Belfast Telegraph

Cross-border link to Belfast golf club car bomb - appeal over two suspect vehicles

Cross-border hunt for gang behind golf club murder bid on officer

The device was hidden under the car at Shandon Park Golf Club in east Belfast
The device was hidden under the car at Shandon Park Golf Club in east Belfast
Detective Superintendent Sean Wright and Assistant Chief Constable George Clarke
Shandon Park Golf Club in east Belfast
Brett Campbell

By Brett Campbell

A cross-border investigation has been launched after a sophisticated bomb was found under an off-duty policeman's car parked outside a Belfast golf club.

It is understood the alarm was raised after a golfer made the chilling discovery in the car park of Shandon Park at around 1pm on Saturday.

Yesterday police appealed for information about two vehicles they believe were used in the attack, which they suspect was carried out by dissident republicans.

One of the cars, a Republic-registered green Skoda Octavia with the number plate 01 D 78089, is of central interest to the PSNI's terrorism investigation unit. The other vehicle of interest is a silver Saab 95, registration NFZ 3216.

Detective Superintendent Sean Wright urged anyone who was in the area of Green Road, Knock Hill Park, Upper Newtownards Road or Shandon Park between 10pm on Friday and 7.30am on Saturday to contact police.

"We are trying to narrow down when the device was deployed, where it was deployed and who deployed it," he said.

The target, who is believed to be a top officer, had completed his full round of golf before the incident and the club was evacuated.

Investigators are particularly keen to hear from local residents who have CCTV cameras installed on their properties or drivers with dash cams who were in the vicinity.

Assistant Chief Constable George Clarke said those behind the attack sought to kill a police officer and "inflict misery" on his family and the local community.

"They were prepared in their evil attempt to murder a police officer and to put at risk his whole family, people in the vicinity and people in the golf club," he said.

"It is worth remembering that at that golf club were families and children enjoying their afternoon."

He said the bomb was driven through a busy residential area before being "recklessly, cruelly and viciously" fitted to the officer's car with the "clear intent to murder".

Mr Clarke said the officer who escaped death or serious injury is "in the habit" of checking underneath his vehicle.

"He's obviously shaken by the fact that people chose to attempt to murder him and were reckless in what they would have done to him and to his family," he added.

"He is upset. I think, like many professional police officers, he doesn't understand why people want to murder public servants.

"We will do our very best to help support him through what will be a very difficult and traumatic time in the days to come."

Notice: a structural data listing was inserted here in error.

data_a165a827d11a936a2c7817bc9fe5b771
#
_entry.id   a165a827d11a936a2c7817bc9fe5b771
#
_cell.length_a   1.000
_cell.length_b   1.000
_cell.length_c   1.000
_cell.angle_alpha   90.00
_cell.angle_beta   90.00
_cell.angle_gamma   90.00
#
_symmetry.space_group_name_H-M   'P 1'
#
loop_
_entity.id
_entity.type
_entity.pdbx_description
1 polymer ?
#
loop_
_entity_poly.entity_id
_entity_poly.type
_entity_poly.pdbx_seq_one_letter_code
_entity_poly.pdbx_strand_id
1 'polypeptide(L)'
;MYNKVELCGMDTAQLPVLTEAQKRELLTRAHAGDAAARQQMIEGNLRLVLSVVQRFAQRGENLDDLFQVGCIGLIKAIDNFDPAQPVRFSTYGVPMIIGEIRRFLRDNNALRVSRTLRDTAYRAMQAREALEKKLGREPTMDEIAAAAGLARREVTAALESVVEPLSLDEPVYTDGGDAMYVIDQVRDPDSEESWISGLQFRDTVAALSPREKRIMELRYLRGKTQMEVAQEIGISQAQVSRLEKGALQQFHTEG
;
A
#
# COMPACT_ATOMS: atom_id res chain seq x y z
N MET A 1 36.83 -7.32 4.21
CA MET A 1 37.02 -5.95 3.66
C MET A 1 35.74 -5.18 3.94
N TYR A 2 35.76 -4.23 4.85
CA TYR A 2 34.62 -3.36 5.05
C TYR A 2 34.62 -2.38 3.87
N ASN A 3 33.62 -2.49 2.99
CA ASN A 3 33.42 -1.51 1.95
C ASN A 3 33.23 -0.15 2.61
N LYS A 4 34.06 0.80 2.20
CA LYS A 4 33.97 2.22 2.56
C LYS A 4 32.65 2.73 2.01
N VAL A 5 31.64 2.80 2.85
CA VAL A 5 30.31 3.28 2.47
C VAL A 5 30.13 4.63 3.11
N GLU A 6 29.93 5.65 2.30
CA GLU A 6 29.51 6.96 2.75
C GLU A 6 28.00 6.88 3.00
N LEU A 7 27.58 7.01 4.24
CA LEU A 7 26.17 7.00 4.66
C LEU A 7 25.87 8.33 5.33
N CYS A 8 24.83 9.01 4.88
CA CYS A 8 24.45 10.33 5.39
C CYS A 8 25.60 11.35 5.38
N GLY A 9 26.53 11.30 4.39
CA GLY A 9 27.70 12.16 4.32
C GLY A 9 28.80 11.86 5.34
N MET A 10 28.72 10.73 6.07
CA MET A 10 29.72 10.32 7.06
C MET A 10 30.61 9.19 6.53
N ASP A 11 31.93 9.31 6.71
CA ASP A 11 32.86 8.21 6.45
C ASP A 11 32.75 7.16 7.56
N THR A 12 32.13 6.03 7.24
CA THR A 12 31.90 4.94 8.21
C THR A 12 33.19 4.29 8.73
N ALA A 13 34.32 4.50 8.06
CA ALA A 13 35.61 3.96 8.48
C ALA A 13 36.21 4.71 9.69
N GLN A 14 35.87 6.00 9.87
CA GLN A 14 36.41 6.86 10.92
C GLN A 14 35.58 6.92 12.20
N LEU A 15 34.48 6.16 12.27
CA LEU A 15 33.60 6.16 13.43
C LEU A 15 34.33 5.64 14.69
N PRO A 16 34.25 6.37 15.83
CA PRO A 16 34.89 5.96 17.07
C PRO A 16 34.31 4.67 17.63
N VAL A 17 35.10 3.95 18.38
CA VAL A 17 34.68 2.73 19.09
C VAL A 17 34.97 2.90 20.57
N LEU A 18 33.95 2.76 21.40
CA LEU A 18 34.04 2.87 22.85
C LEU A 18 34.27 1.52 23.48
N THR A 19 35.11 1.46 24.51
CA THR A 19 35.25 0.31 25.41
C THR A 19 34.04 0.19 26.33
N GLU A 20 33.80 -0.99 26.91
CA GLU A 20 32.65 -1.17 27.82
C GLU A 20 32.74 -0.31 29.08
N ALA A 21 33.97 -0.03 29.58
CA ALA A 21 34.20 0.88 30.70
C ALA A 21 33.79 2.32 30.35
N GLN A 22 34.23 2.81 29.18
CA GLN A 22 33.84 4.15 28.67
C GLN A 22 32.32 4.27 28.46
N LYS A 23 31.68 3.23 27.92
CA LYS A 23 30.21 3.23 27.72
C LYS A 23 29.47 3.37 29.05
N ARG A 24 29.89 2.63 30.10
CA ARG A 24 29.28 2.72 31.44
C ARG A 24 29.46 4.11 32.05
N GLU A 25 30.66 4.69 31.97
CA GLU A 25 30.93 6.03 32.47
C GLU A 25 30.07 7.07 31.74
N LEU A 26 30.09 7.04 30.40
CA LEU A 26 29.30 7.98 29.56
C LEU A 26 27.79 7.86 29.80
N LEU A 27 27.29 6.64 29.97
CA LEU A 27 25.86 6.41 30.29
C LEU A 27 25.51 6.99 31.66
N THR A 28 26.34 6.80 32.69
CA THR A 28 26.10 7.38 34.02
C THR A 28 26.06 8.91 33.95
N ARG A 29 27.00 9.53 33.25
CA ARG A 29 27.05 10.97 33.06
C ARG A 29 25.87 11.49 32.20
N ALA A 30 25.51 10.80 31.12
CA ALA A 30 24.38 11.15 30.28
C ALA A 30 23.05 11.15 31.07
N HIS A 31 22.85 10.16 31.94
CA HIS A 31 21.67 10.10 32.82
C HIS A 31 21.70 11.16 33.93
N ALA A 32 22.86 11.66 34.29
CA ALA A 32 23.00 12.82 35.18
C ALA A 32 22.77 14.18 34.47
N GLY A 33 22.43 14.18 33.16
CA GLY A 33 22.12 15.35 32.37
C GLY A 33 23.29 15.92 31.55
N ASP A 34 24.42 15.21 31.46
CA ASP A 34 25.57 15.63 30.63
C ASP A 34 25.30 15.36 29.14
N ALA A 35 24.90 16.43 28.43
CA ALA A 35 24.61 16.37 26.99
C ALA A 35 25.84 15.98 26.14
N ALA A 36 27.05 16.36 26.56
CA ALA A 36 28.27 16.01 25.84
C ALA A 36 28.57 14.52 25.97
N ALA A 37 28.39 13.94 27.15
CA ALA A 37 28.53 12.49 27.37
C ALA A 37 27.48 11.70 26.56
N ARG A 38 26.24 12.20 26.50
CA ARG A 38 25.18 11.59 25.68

Detectives are examining CCTV footage from the golf club, which is located close to the PSNI headquarters on the Knock Road.

Yesterday the Shandon Park car park remained sealed off and police maintained a presence at the scene.

Det Supt Wright, who heads up the terrorism investigation unit, said he is "keeping an open mind" about where the "sufficiently sophisticated" device was deployed.

He confirmed that his main line of enquiry is that "violent dissident republicans" were behind the attack which he said could have killed the officer targeted, a member of his family or a member of the public.

However, Mr Wright would not be drawn on which particular terror group he suspects.

It comes after the murder of journalist Lyra McKee at the hands of the New IRA in April.

The 29-year-old was shot dead while observing rioting in Londonderry.

In March the terror group claimed responsibility for five letter bombs mailed to numerous locations across Britain and the Republic. The New IRA was also responsible for a car bomb which exploded outside Bishop Street Courthouse in Derry in January.

The Police Federation has called on all officers to be extra vigilant following the latest dissident attack.

The threat against officers has been classified as "severe" ever since the first murder of a PSNI officer a decade ago.

Constable Stephen Carroll (48) was shot dead in Craigavon after being lured to a callout in 2009.

Two years later Ronan Kerr (25) was killed when a booby-trap bomb exploded under his car outside his home near Omagh.

He had only joined the PSNI a year earlier.

In March 2016 prison officer Adrian Ismay (52) died in hospital 11 days after a dissident bomb exploded under his van in east Belfast.

The married father-of-three required surgery after an explosive device partially detonated a short distance from his home as he went over a speed ramp.

Politicians have united in condemnation of the latest attack, which DUP leader Arlene Foster said "would have achieved nothing but broken hearts".

Sinn Fein MLA Gerry Kelly called for those "dragging society backwards" to disband immediately.

Alliance leader Naomi Long branded the murder bid as "utterly despicable".

SDLP leader Colum Eastwood warned that there is "absolutely nothing patriotic about planting bombs under Irish police officers' cars".

He issued a call for those who were responsible to be "faced down".

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